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Prince were soveraigne of it. Before wee left his Highnesse he advised with us whether it would not befitt him taking the occasion of his being made stadtholder to dispatch one to H. M. beseeching him to doe all good offices toward a peace, upon the aforesaid grounds of honour and conscience, and intreated us to write the same to H. M. as our humble.advice, from wich wee excused ourselves and went away that night for Utrecht, where have notifyed to the King by M. Godolphin that wee were arrived. Wee were appointed an audience the next day being Thursday, to which the Duke of Monmouth wasjoyned, who put on his hat and made his compliments-with us by the Kings particular approbation, though the credentialls made noe mention of him, which being done H. M. bid all the company goe out except M.r de Louvoy and M. de Pompone who stayed in the roome. When he had asktus and we had answered him many questions upon the whole eonstitution and progresse of the warre, and H. M. had made us many professions of his resolution not to give it over till the King our Master were intirely satisfyed, he directed us to meet M.' de Louvoy and M.r de Pompone this day in the morning at nine a clock in the next roome to his owne Bedehamer, where wee were shut up with them till twelve. The scope of their discourse was to lett us know that his most Cristian M.tie was to adhere to his demands, shewing us the moderatenesse of them in respect of what he had already conquered, and what he might reasonably expect to conquer, having soe much of the yeare still before him, and how by them he left the States the intire possession of their Seaven Provinces; that they expected speedily the returne of the States Deputies, at wich time it would be filt that wee should be ready with our demandes, without the grant of wich his M.tie would not be satisfyed.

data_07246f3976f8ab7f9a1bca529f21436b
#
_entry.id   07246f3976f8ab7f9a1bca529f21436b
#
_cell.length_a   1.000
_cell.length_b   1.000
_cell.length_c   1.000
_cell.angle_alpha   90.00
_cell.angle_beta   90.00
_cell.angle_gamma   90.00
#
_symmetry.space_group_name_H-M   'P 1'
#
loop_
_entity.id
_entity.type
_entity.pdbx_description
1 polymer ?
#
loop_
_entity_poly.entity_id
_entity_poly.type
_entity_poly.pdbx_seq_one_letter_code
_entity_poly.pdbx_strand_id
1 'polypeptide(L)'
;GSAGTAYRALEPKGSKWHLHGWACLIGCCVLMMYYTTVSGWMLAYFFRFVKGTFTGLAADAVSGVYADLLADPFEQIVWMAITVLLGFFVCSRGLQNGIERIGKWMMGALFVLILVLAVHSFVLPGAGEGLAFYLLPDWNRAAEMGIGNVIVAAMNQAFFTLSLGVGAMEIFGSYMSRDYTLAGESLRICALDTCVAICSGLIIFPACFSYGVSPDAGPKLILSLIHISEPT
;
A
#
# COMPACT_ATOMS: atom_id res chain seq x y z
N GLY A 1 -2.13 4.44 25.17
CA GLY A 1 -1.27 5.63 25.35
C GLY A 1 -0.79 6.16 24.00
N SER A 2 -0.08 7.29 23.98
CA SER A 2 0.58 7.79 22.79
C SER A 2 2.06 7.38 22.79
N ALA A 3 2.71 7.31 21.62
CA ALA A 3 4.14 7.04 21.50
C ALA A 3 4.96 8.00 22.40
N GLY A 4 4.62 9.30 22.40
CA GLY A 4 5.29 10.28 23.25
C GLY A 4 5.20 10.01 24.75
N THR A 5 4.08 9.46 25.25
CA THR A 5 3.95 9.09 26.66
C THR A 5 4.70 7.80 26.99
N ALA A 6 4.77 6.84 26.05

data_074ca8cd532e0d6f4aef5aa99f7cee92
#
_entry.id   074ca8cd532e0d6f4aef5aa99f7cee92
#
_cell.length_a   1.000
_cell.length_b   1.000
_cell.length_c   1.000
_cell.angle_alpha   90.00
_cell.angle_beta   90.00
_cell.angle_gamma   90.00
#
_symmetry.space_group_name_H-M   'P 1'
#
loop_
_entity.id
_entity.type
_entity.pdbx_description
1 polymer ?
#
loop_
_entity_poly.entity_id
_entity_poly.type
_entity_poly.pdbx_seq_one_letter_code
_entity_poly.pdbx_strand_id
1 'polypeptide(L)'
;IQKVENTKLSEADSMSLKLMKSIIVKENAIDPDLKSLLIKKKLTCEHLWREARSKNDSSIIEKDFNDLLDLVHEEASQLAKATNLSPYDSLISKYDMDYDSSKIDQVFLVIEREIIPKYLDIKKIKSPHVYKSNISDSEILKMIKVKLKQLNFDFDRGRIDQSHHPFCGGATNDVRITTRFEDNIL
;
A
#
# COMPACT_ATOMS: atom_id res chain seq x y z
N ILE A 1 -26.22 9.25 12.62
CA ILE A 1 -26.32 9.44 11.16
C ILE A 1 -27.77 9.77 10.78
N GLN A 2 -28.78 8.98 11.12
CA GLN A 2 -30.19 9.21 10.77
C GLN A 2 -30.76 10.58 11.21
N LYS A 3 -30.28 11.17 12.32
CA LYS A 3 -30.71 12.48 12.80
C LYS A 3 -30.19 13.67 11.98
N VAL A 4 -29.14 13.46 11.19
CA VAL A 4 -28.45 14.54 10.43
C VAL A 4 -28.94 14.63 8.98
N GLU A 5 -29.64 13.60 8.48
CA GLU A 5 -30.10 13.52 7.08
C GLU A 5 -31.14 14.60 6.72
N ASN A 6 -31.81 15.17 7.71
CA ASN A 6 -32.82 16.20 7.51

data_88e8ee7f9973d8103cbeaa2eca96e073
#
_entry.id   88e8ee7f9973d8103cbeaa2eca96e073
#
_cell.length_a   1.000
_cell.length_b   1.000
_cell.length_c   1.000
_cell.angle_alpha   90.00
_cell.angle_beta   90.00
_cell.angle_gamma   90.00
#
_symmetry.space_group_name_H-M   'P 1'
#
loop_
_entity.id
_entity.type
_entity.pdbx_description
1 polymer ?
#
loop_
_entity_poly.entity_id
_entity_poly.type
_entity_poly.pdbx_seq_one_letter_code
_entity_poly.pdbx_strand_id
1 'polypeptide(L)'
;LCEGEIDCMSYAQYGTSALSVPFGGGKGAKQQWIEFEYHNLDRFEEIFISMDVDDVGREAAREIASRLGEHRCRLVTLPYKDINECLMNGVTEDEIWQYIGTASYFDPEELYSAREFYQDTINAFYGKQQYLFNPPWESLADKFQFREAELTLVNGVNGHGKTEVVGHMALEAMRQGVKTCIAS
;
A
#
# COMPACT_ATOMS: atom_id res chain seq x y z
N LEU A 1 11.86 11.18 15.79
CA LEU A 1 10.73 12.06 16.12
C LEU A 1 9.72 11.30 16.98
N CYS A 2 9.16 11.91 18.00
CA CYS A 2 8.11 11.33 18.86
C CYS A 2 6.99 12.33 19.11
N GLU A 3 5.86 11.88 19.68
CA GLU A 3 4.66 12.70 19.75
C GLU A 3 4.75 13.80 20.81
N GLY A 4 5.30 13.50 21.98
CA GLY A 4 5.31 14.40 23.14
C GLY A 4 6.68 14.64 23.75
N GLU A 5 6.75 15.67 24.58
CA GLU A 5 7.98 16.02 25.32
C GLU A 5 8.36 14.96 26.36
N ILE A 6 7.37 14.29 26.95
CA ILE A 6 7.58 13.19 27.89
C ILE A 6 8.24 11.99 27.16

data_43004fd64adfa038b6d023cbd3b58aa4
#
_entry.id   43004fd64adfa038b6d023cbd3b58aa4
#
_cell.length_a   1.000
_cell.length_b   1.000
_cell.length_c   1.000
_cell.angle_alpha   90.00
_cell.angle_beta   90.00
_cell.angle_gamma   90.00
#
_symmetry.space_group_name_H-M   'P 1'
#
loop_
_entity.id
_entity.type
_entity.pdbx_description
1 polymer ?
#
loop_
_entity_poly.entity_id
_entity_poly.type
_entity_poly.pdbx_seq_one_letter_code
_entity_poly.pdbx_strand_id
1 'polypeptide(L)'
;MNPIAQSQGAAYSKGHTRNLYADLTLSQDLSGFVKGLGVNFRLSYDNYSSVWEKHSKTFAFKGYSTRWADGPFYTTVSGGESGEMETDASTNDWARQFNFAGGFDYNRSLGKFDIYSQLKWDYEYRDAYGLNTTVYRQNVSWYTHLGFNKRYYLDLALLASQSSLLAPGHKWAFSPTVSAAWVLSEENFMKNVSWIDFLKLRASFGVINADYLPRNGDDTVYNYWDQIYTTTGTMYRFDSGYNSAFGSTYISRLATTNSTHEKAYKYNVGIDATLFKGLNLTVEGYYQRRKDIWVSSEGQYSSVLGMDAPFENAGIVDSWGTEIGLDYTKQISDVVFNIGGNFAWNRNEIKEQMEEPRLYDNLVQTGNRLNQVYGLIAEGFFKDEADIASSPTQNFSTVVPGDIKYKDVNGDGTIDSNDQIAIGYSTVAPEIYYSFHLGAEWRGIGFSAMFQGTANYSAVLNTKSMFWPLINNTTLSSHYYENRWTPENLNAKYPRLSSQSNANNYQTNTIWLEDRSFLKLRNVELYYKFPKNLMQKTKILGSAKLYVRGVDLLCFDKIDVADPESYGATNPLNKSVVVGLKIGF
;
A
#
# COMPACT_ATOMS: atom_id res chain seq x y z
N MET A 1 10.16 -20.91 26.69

Wee asked a plaine question whither his most Cristian M. e would bee content to make an end of the war, which they avoided the answearing by desiring to know the King our Masters mind; thereupon wee told them that after soe much expence and expectation from the people hee could not well end the war without reaping the benefits hee had proposed to himselfe in it.the posession of what was specified in the Treaty.

By this discourse then, to us together, and since apart, wee plamly discover the King would be glad to make an honourable end of the matter, not despairing of seing his propositions agreed to by the deputies, wherefore they seemed wishing to examine with us the probability of obtainingours. They told us their opinion how hardly the States would consent to the dismembring those 8 parts of Zealand from the rest of the Provinces, wherefore on both sides wee agreed that the onely way of bringing them to this point would bee to make our demandes consist of a sum me of money to bee paid at large termes, tribute for the fis-